Alright, so the story started out with this great warrior that had just finished a long and gruesome battle.  He was tired, hungry, and thirsty and wanted to get home as quickly as possible so he decided to separate from the group and take his own way home because he new the land very well.  But the warrior wasn’t traveling alone because he had his hawk with him that traveled with him everywhere.  After walking for a while the warrior found a stream and decided to stop and take a drink because he was so thirsty.  But the stream was moving super slow so the warrior could only get one drop at a time.  While the warrior was waiting to fill his cup his hawk flew above him, probably looking for prey.  Finally the warrior filled his cup, but as he raised it to his mouth his hawk swooped down and knocked it from his grasp.  This happened a second time and the warrior was so pissed he drew his sword and threatened to kill the hawk if it spilled his water again.  A third time the hawk knocked the cup free, only to be struck down and killed immediately by its master.  The warrior was so impatient, he decided to climb the rock and find the water source.  When he finally reached the top, he saw a poisonous snake lying dead in the water.  He realized that he had killed his best friend, when the hawk was only trying to save his life.  From then on he would never act out of rage.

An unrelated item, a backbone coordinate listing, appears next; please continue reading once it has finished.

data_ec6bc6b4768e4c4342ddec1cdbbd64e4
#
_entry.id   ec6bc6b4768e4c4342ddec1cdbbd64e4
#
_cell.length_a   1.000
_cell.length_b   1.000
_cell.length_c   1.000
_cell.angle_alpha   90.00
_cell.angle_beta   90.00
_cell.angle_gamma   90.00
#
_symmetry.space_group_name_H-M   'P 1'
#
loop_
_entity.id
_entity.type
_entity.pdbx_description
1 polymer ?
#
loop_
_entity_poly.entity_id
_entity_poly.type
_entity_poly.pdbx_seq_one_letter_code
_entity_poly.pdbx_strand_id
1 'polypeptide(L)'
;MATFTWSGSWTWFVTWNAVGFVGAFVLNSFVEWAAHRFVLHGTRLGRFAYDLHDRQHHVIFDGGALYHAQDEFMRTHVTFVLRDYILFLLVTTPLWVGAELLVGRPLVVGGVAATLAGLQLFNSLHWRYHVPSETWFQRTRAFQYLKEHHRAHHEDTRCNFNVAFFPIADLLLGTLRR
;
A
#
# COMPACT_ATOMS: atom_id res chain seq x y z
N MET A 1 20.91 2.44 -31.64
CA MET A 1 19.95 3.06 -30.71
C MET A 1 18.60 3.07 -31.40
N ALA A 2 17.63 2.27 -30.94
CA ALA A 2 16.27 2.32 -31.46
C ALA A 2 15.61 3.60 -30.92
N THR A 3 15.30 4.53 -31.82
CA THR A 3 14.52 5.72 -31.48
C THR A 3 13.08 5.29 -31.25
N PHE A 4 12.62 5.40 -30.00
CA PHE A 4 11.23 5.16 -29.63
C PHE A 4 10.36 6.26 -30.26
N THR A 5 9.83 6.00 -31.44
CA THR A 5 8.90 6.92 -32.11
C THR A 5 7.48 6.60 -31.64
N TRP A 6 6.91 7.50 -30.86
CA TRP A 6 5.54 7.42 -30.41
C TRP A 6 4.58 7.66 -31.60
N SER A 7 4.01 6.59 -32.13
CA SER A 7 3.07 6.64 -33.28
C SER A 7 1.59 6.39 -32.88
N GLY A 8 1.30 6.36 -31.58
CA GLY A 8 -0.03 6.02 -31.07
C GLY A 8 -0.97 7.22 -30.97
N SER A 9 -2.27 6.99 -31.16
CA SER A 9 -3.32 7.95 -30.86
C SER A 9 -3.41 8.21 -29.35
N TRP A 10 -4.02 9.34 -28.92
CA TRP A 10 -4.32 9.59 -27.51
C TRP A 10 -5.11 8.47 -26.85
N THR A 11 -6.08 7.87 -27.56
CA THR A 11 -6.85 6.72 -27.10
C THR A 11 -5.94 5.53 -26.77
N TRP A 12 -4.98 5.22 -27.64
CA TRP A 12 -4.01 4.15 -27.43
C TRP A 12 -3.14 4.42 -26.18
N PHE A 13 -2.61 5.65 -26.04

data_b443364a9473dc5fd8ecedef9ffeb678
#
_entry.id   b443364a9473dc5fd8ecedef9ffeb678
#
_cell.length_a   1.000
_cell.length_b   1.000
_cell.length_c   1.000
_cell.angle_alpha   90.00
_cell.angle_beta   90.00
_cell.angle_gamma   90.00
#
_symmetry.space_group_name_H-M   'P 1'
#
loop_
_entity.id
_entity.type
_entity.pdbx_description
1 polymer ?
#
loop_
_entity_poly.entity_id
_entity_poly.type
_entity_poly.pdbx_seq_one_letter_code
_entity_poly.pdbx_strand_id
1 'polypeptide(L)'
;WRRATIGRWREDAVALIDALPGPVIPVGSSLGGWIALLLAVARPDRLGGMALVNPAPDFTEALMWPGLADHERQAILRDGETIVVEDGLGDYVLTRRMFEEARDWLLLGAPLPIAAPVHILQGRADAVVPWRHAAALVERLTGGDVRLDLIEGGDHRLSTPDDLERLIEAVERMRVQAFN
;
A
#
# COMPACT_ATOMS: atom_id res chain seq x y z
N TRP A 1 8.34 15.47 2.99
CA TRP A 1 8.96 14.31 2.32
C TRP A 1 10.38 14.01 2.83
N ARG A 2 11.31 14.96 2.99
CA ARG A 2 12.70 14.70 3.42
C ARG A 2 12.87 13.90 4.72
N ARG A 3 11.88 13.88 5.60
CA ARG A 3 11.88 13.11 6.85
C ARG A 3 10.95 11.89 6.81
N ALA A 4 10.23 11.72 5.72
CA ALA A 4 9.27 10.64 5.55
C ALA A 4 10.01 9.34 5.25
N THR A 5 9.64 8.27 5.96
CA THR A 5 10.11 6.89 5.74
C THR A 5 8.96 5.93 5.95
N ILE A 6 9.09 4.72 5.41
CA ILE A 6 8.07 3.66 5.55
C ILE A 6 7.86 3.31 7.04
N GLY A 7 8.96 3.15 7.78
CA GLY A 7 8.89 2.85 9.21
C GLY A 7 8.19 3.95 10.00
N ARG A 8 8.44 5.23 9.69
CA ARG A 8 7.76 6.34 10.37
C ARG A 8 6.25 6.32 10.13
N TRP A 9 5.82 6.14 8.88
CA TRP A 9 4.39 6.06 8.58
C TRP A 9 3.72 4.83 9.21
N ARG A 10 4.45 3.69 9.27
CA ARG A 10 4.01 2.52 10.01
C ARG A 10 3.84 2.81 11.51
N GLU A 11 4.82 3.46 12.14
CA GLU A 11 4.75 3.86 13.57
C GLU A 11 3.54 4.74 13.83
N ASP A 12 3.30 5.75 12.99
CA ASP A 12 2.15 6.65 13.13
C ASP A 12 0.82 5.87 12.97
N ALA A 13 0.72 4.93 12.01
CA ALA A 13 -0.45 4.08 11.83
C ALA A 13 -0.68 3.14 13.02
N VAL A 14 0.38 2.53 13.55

After hearing this story I felt like I recognized it but couldn’t quite pin point where from.  I thought it was interesting that the number three showed up, which is so common in children stories.  Unfortunately the informant had no idea where his dad had heard it from so the origin is tough to trace.  However I did do a search online and found pretty much the exact same story but with Genghis Khan so maybe it originated there, or at least we know its at least that old.

Here is the link: http://www.mainlesson.com/display.php?author=baldwin&book=fifty&story=king


Form of Folklore: Folk Narrative (Legend)

Informant Bio: The informant was born and raised primarily in Glendale, California; he only left the United States for a two year period (from age fourteen to fifteen) to live in London, England. Most of his knowledge of folklore is from his mother (of Irish decent), his father (of Persian-Armenian decent), and media such as the internet and television. Context: The interview was conducted in the living room of another informant’s house in the presence of two other informants.